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||Dear Nicey & Co, |
regarding your "How to eat a Jaffa Cake" poll, I'd like to bring to your attention another couple of variations.
As a family, we greatly enjoy aping the advert where a scandinavian teacher takes a bite then holds up the jaffa saying "half moon", then stuffs in the remainder and mumbles "total eclipse", complete with cheesy swedish-chef-type accents and crumb-spitting. Giggles all round every time.
The little ones love those 'Limited Edition' Berry Burst flavour Jaffas (forgive my ignorance, but have you reviewed them?). With the standard ones, they tend to skilfully nibble away everything but the tangy orange jelly, which is a wee bit too tart for them, then leave the orange blob lying around somewhere inconvenient.
Mark of Swavesey
|Nicey replies: Next time we pass through Swavesey we'll look out for all the smashing orangy bits in the middle scattered around. Actually last time we were there we bought some nice Pain-aux-raisins off a French market stall.|
I would like to propose a fifth method of eating Jaffa Cakes which, like all great scientific breakthroughs, is the product of an accident. I purchased a 15 capacity cardboard tube of Jaffas for energy sustenance during a sporting event, but unfortunately the Jaffas all melted together in the heat. Although it was initially quite difficult to winkle out the congealed Jaffas, eventually I was rewarded with a double decker effect of in some cases, four Jaffas stuck together. It probably added an extra 10 minutes to my triathlon time, but was well worth it for the resultant delicious Jaffa gateaux. I now recreate the effect in my office by leaving the tube next to my window. As a production method this technique produces a variable number of decks, but I think this just adds to the excitement of it all. Eating anything more than a six decker is just unnecessary showing off
||Dear Nicey & Wifey,|
I've made a rather stunning discovery this morning. I'm sitting here with a cup of tea and a packet of… wait for it... 24 Tesco Value Jaffa Cakes. Now that in itself is a disturbing paradox for any biscuit lover. How can you combine the concept of no frills with an indisputable champion amongst biscuits/cakes/whatever they are? It would be like Stelios announcing a new low-cost limousine franchise called EasyRolls. In my defence I should point out that the comestibles in question were left over from a 5th birthday party at the weekend, and I'm sure any of your readers can forgive that. Five year olds wouldn't recognise a quality biscuit if it bit them on the a**e. It's all about volume at that age.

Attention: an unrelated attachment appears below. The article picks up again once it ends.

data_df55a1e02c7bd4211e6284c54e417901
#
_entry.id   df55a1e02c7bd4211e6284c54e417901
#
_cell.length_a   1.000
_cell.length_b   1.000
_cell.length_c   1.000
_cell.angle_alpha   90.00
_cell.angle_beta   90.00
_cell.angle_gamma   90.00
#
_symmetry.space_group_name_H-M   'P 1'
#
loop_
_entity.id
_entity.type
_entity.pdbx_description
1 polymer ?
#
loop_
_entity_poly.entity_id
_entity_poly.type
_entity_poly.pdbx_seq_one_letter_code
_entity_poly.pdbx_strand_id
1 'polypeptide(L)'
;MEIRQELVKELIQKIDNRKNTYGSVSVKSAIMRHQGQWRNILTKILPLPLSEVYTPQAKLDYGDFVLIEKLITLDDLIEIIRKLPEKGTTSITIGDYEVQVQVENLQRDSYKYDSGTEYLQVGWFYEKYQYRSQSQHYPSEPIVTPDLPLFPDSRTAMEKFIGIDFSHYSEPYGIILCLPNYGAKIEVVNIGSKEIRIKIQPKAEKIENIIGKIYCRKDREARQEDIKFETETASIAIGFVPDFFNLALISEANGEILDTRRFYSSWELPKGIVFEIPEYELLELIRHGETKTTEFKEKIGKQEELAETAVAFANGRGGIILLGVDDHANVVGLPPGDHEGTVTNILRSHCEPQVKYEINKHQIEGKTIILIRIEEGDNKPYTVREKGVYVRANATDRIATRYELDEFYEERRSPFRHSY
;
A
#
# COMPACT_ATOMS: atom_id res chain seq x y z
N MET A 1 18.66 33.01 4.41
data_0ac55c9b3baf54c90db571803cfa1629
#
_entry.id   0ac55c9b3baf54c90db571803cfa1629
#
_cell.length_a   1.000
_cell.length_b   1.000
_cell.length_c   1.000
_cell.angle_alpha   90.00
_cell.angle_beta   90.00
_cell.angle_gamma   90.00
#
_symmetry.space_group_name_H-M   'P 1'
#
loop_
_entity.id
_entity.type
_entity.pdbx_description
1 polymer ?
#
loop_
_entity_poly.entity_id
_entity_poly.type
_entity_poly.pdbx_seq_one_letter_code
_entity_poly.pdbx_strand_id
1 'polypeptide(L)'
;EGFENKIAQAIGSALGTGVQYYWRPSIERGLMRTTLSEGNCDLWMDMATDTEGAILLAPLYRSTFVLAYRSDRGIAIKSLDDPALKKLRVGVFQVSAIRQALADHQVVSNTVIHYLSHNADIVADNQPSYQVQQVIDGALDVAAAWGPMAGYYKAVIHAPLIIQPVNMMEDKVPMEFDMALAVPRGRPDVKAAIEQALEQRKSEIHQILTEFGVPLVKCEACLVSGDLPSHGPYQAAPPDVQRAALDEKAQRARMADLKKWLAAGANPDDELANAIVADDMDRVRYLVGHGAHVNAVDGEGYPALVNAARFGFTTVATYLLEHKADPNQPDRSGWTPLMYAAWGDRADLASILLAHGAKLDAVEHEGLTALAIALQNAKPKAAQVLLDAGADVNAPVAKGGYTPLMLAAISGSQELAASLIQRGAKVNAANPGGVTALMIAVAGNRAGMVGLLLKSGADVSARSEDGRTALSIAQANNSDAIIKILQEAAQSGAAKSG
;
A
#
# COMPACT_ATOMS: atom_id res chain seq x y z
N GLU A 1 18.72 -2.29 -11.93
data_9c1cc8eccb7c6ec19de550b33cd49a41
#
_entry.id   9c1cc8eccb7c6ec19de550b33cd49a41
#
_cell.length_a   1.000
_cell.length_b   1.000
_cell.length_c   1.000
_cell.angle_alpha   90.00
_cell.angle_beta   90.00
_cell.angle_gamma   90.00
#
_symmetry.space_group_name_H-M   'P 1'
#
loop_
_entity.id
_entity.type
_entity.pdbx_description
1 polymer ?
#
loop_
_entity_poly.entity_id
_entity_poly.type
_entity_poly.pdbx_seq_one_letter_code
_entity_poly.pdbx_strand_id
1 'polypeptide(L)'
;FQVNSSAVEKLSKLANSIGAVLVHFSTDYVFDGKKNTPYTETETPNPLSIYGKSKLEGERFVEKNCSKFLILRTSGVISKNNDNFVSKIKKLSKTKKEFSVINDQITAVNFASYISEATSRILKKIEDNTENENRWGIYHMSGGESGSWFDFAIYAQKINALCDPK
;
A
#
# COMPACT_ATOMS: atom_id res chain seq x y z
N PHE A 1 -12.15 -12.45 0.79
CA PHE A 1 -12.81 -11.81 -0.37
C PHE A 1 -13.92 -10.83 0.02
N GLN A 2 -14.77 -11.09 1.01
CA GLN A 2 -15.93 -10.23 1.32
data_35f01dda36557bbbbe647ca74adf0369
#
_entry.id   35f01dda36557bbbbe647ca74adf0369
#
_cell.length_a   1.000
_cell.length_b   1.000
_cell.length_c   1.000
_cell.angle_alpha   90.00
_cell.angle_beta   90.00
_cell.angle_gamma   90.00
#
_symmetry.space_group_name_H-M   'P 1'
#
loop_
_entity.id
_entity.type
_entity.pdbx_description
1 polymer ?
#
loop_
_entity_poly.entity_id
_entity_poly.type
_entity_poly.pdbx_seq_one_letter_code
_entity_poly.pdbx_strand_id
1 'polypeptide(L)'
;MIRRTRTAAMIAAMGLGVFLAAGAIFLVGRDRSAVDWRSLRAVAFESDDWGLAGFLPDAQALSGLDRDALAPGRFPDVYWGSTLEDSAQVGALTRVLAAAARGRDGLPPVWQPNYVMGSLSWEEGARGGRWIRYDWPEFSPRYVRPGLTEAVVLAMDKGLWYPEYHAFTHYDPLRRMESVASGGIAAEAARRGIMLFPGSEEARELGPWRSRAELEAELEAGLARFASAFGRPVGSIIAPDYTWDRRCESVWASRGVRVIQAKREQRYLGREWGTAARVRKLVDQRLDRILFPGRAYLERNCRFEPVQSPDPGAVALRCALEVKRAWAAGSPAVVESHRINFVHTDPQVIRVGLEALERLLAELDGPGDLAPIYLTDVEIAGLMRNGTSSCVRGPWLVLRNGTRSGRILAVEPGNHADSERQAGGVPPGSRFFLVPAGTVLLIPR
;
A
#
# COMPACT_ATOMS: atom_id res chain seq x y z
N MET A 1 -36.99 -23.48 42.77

Anyway, I digress. The point is: they're really quite good. There's the same key non-standard issue as any shop-brand Jaffa Cakes (slightly brittle base rather than the cakey spongeyness of the real thing), but other than that, they're sound. I've conducted my study in all the standard ways:
- Entire JC inserted into mouth in one go.
- JC bitten clean through the middle and consumed in two halves.
- JC bent down at the edges so the chocolate erupts to reveal bulging, gleaming orangy bit, then all three components broken apart and eaten separately.
- Edges bitten off all round, then remaining chocolate disk removed with fingernails and consumed, then remaining sponge/orange tartlet placed on tongue until sponge disintegrates, then orangy bit sucked until it dissolves.
After all that I still think I would struggle to tell the difference between them and Tesco premium Jaffa Cakes… apart from (pats back pocket of jeans in pound-saving style) when I look in my wallet. Say what you like about Tesco, they obviously know how to produce fine quality own-brand imitations at a very reasonable price.
|Nicey replies: Mark,
Thanks for that round up of Jaffa eating techniques I feel a poll coming on.
Just thought I'd tell you about the tea and sit down facilities at the Glastonbury festival (which I was lucky enough to attend this year). There are many more opportunities at Glastonbury to find a decent cup of tea than at any other festival that I've been to. The best one is the 'Tiny Tea Tent'. For £1.10 & 50p mug deposit you get the choice of 'normal' tea, Earl Grey, Lapsang Souchong etc, with a tea bag each and real milk out of a jug. This is a very busy place, probably due to the high caliber of tea making, but somehow a seat is always available, thus completing the tea break experience. Also, they have a varied collection of mugs - I was lucky enough to get one with a picture of a Volkswagen Beetle on it (my favourite car - spooky).
There's nothing quite like a cup of tea and a sit down in the Green Fields of Glastonbury whilst watching a vampire with dreadlocks on stilts chasing a child dressed as a fairy.
Wishing you good tea and festival health
|Nicey replies: On Saturday we met the former Tory Defense Minister John Nott, whilst we were guests on Radio 4's Loose Ends. He had just got back from Glastonbury the day before where he had managed to blag his way in. The Portacabin which held his press ticket had been washed away in the flooding, and given that he is 71 the chap on the gate believed his story.
It also turns out he had a hand in the introduction of VAT and remembers the classification of the Jaffa Cake as one of the thorny issues they grappled with over thirty years ago.
The current poll reminded me of an incident a while ago when I woke up, a bit fuzzy headed after a night out, to discover a half-eaten jaffa cake which had been liberally spread with butter by the side of my bed. I dread to think how many I'd consumed, and until now was appalled at such behaviour, prompted as it must have been by the feeling that jaffa cakes did not have enough fat in them already. I'm pleased to see there are people out there who behave like this as a matter of course.
|Nicey replies: I'm more worried that you only managed to half eat a Jaffa Cake, you must have been in a right old state.|